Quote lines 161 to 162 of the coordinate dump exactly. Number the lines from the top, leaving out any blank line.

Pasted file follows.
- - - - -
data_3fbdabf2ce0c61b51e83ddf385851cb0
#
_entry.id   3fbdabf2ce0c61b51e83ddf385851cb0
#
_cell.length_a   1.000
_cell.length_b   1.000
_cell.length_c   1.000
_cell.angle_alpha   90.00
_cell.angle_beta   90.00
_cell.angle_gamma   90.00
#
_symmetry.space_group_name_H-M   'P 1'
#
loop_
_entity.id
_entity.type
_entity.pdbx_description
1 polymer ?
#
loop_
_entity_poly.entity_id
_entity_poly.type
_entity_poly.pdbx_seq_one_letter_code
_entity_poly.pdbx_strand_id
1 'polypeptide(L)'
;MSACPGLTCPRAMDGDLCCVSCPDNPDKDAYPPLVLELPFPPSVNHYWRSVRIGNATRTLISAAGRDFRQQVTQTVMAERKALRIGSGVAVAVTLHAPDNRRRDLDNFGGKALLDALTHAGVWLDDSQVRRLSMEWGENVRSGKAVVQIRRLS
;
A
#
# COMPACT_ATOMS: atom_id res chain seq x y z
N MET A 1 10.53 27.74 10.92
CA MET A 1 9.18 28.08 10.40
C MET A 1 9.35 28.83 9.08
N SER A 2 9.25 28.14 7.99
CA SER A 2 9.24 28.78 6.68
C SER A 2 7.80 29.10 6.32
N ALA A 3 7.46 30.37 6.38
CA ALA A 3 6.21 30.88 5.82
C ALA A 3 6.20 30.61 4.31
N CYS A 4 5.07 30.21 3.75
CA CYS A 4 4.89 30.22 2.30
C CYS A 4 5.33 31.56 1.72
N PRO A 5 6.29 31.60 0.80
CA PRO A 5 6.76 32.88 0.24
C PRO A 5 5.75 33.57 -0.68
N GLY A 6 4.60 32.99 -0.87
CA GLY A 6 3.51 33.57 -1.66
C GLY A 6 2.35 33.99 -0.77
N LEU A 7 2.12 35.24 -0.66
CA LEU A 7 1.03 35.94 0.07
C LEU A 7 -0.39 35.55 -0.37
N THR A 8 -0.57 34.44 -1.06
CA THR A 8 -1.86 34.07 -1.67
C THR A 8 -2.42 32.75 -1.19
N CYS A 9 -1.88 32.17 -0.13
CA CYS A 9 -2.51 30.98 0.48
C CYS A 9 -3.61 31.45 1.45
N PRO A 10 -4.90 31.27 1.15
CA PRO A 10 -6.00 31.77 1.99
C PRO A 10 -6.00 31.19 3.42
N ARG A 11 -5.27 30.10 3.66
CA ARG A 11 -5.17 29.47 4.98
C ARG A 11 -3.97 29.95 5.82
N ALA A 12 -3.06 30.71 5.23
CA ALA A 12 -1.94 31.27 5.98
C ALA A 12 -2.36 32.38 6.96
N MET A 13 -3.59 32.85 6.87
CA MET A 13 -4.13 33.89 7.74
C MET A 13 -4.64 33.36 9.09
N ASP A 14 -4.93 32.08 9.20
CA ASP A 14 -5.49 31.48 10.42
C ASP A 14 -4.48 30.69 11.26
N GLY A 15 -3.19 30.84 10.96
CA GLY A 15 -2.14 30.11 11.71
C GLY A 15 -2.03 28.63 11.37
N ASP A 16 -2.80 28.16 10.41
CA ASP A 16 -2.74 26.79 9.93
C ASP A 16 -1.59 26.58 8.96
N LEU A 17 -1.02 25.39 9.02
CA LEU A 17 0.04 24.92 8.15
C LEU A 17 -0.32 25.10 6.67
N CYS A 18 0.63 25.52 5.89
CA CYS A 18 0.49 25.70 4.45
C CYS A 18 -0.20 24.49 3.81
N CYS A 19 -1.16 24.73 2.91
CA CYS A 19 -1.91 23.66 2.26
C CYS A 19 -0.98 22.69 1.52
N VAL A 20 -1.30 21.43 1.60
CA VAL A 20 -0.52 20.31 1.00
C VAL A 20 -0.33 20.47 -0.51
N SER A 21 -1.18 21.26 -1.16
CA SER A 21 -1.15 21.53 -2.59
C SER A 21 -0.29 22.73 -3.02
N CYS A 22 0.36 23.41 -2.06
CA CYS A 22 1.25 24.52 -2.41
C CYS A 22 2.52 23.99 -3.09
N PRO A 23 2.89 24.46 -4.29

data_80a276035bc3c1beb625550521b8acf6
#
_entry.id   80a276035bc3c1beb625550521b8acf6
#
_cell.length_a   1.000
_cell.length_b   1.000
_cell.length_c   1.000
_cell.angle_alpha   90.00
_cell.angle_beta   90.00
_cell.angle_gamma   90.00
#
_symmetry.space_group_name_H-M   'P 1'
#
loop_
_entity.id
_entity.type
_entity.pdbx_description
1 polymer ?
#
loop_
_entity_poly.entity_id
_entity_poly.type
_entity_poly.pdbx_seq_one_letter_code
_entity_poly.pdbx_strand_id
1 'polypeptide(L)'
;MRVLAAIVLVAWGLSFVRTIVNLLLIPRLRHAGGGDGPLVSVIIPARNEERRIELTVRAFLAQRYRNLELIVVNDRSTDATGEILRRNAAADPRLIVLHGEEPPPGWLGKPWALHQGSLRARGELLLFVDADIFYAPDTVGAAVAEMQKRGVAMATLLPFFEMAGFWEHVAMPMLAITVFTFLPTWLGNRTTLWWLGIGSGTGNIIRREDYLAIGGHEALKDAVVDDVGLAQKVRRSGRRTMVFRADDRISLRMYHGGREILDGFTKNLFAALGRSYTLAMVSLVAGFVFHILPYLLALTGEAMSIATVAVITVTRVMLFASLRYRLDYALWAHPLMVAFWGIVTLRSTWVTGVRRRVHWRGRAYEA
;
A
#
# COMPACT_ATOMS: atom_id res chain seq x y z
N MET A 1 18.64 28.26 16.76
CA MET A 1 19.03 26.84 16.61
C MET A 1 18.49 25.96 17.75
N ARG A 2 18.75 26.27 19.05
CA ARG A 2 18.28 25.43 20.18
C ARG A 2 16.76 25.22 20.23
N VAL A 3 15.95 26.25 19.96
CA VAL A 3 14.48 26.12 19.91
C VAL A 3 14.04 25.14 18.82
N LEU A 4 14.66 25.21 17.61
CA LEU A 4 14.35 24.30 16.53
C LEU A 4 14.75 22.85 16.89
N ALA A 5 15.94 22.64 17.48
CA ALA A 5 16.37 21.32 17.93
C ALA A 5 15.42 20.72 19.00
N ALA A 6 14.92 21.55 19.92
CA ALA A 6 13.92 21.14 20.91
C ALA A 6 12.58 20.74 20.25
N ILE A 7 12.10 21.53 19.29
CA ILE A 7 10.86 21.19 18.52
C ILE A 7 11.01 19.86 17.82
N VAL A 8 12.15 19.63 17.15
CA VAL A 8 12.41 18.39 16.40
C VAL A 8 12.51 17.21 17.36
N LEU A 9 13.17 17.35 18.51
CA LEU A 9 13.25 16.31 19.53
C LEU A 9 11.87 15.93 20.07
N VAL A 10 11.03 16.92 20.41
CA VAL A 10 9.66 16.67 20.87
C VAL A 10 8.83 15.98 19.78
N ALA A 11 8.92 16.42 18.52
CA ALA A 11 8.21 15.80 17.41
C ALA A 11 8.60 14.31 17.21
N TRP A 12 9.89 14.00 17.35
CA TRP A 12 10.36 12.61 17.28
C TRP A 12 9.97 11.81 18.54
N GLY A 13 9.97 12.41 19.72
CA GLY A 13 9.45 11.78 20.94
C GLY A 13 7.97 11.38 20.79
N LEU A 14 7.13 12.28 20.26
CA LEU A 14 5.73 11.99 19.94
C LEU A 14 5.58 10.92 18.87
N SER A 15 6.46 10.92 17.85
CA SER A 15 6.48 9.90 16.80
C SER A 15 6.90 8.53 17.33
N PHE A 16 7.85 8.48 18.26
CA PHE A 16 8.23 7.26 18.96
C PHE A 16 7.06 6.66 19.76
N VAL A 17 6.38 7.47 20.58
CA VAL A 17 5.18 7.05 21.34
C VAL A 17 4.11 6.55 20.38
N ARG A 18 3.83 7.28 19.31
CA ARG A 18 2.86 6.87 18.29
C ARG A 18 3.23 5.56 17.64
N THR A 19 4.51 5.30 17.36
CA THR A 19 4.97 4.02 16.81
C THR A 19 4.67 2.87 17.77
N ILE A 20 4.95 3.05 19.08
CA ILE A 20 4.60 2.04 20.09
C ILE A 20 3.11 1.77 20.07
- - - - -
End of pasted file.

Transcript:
N TRP A 12 9.89 14.00 17.35
CA TRP A 12 10.36 12.61 17.28